server is now officially closed source, making it de facto a worse-looking telegram.

@danielinux @mmu_man That’s just not how it works.

While I agree that this is sad, something is not closed source just because the code is not public.

@danielinux @mmu_man To be more clear : there’s nothing in the (A)GPL (or any other common FLOSS licence) that requires the code to be public.

The only thing is that the code must be shared with users that ask for it.

@Arcaik @mmu_man

The problem is not just an AGPL violation here, even though the license explicitly requires to show the code if you are providing a service on top of it. According to AGPL-3, if you are using the service you are the user. Good luck anyway submitting such a request to them at this point.

The actual problem is that is no longer willing to publicly share the sources of their server platform, which is what users criticized the most about others in the past, in particular.

@danielinux @Arcaik @mmu_man also, telegram had at least plausible explanation ("we were going to make server-side source code open from the start, but then we were tipped that a certain government is going to use them to set up their own surveilled messenger and block Telegram on its territory, so that people would not complain too loud because there is a government-managed alternative which is just as great but surveilled; and we had to scrap our plans").

I don't think there is any explanation from Signal?

@IngaLovinde @danielinux @mmu_man > I don't think there is any explanation from Signal?

AFAIK, they develop new features internally (in this case username support) and release when it’s done.

@IngaLovinde @danielinux @mmu_man Also what you say about Telegram wouldn’t apply to Signal. Signal’s server is mainly a way to put people together, but it doesn’t really stores users data or metadata. Even if you hijacked signal’s infrastructure, you wouldn’t be able to access too much PII.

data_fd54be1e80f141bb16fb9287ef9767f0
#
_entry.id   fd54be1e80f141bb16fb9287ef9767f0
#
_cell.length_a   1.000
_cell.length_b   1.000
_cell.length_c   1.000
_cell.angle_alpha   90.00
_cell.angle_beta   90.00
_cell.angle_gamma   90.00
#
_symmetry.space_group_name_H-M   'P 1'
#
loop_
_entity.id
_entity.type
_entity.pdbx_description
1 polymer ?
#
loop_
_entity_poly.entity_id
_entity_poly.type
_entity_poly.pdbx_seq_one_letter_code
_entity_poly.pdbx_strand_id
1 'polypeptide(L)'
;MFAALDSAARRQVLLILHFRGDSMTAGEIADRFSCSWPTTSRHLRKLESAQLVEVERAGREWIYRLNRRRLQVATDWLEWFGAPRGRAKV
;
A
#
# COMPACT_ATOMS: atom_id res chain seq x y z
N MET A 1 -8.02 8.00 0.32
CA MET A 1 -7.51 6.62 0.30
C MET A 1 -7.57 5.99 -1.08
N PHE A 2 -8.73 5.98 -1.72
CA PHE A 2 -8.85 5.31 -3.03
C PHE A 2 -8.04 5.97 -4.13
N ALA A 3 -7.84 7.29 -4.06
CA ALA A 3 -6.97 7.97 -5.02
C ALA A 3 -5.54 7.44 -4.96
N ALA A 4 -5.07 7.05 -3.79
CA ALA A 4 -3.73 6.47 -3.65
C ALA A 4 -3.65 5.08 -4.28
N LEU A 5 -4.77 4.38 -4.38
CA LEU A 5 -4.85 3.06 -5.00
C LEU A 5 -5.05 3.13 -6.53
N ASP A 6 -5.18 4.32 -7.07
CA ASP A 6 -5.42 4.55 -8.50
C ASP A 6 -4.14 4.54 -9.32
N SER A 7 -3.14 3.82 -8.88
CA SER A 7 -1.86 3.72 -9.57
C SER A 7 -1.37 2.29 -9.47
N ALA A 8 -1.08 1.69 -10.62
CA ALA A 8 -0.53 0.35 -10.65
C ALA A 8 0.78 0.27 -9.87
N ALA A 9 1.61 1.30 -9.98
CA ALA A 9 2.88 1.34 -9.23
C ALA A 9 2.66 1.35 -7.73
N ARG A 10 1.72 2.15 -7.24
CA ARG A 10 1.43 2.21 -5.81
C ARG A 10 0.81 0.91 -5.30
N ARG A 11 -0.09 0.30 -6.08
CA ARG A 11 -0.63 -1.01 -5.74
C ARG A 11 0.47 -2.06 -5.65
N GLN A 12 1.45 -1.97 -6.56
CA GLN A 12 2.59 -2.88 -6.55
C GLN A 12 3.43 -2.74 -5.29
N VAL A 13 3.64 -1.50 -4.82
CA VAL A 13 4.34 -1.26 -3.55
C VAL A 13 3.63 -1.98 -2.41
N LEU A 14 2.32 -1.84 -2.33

Telegram otoh is a shitty messenger with no end to end encryption by default, an unknown, in-house protocol, plain text backup, etc.

@Arcaik @IngaLovinde @mmu_man

What you are saying about signal server is true as long as you trust that they are doing things the way they tell you. (E.g. run a server that is similar to the sources they publish).

N.B.: I am not defending Telegram here, only saying that signal has become redundant now that they cannot claim server transparency anymore. On top of that, there is the unbearable attitude of its developers, who fight against decentralization (as a general concept), possibly on behalf of someone else leveraging on their charisma on a certain community, and strongly opposing to alternatives to G push notifications and playstore distribution. Even the telegram-gpl client is better than that.

@danielinux @IngaLovinde @mmu_man All of Signal’s encryption is happening on the endpoints, what do you think they could do on the server side that would undermine your security or privacy?

@danielinux @IngaLovinde @mmu_man I’m not defending Signal on this specific topic (not sharing the code is a super shitty attitude), but what bugs me so much is that you jump to wrong conclusions when there are litterally dozens of topics in various forums and people that actually try to clear the situation.


@Arcaik @IngaLovinde @mmu_man

Not jumping anywhere here.

Never been a signal user, neither will I ever install it, because I've never trusted the people behind it and their silly arguments. And for a number of other reasons that are not new.

Check this old toot, for example:

Or read more about the way they interacted with , or to multiple requests to publish on -droid, or to add a different notification strategy, like a websocket interface.

I don't trust Telegram 100% but it's "good enough" for my everyday use, easier to install on a de-googled phone, and made by people that know how to interact with other people.

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